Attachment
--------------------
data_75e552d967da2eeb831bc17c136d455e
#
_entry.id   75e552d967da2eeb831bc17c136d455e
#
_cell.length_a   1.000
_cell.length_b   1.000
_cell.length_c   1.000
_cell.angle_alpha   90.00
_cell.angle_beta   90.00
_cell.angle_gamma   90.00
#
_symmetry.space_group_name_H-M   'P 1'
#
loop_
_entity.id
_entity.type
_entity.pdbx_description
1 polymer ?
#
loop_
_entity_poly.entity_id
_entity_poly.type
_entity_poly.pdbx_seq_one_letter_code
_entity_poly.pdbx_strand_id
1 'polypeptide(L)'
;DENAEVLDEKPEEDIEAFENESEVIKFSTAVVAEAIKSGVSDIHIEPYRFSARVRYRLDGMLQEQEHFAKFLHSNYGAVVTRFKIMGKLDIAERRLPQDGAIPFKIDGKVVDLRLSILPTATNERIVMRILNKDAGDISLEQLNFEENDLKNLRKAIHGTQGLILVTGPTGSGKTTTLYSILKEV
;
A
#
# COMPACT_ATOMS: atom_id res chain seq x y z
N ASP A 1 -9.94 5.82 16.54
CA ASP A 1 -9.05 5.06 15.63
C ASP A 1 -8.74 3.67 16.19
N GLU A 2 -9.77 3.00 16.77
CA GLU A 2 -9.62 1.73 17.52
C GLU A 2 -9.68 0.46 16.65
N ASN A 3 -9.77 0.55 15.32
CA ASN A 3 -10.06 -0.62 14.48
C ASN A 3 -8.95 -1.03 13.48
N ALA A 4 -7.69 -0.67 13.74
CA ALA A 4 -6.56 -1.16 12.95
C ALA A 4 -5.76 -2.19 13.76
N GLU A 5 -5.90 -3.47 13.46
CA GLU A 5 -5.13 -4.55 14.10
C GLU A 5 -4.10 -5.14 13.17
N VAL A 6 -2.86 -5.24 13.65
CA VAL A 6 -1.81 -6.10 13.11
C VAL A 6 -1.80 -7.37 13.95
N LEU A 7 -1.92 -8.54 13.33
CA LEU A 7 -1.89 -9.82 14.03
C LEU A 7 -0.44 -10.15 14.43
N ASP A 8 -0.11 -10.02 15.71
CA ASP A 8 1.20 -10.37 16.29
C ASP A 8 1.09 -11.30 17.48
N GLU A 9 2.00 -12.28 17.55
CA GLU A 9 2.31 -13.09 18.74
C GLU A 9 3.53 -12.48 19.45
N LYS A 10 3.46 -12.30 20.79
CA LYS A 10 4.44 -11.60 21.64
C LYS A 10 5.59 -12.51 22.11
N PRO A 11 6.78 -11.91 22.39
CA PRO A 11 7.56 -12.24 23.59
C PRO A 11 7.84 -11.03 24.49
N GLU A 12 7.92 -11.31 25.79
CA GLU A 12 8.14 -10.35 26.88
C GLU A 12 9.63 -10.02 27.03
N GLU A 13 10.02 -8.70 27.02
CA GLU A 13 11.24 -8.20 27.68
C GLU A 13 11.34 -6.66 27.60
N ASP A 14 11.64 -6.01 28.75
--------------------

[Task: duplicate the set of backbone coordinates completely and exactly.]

data_75e552d967da2eeb831bc17c136d455e
#
_entry.id   75e552d967da2eeb831bc17c136d455e
#
_cell.length_a   1.000
_cell.length_b   1.000
_cell.length_c   1.000
_cell.angle_alpha   90.00
_cell.angle_beta   90.00
_cell.angle_gamma   90.00
#
_symmetry.space_group_name_H-M   'P 1'
#
loop_
_entity.id
_entity.type
_entity.pdbx_description
1 polymer ?
#
loop_
_entity_poly.entity_id
_entity_poly.type
_entity_poly.pdbx_seq_one_letter_code
_entity_poly.pdbx_strand_id
1 'polypeptide(L)'
;DENAEVLDEKPEEDIEAFENESEVIKFSTAVVAEAIKSGVSDIHIEPYRFSARVRYRLDGMLQEQEHFAKFLHSNYGAVVTRFKIMGKLDIAERRLPQDGAIPFKIDGKVVDLRLSILPTATNERIVMRILNKDAGDISLEQLNFEENDLKNLRKAIHGTQGLILVTGPTGSGKTTTLYSILKEV
;
A
#
# COMPACT_ATOMS: atom_id res chain seq x y z
N ASP A 1 -9.94 5.82 16.54
CA ASP A 1 -9.05 5.06 15.63
C ASP A 1 -8.74 3.67 16.19
N GLU A 2 -9.77 3.00 16.77
CA GLU A 2 -9.62 1.73 17.52
C GLU A 2 -9.68 0.46 16.65
N ASN A 3 -9.77 0.55 15.32
CA ASN A 3 -10.06 -0.62 14.48
C ASN A 3 -8.95 -1.03 13.48
N ALA A 4 -7.69 -0.67 13.74
CA ALA A 4 -6.56 -1.16 12.95
C ALA A 4 -5.76 -2.19 13.76
N GLU A 5 -5.90 -3.47 13.46
CA GLU A 5 -5.13 -4.55 14.10
C GLU A 5 -4.10 -5.14 13.17
N VAL A 6 -2.86 -5.24 13.65
CA VAL A 6 -1.81 -6.10 13.11
C VAL A 6 -1.80 -7.37 13.95
N LEU A 7 -1.92 -8.54 13.33
CA LEU A 7 -1.89 -9.82 14.03
C LEU A 7 -0.44 -10.15 14.43
N ASP A 8 -0.11 -10.02 15.71
CA ASP A 8 1.20 -10.37 16.29
C ASP A 8 1.09 -11.30 17.48
N GLU A 9 2.00 -12.28 17.55
CA GLU A 9 2.31 -13.09 18.74
C GLU A 9 3.53 -12.48 19.45
N LYS A 10 3.46 -12.30 20.79
CA LYS A 10 4.44 -11.60 21.64
C LYS A 10 5.59 -12.51 22.11
N PRO A 11 6.78 -11.91 22.39
CA PRO A 11 7.56 -12.24 23.59
C PRO A 11 7.84 -11.03 24.49
N GLU A 12 7.92 -11.31 25.79
CA GLU A 12 8.14 -10.35 26.88
C GLU A 12 9.63 -10.02 27.03
N GLU A 13 10.02 -8.70 27.02
CA GLU A 13 11.24 -8.20 27.68
C GLU A 13 11.34 -6.66 27.60
N ASP A 14 11.64 -6.01 28.75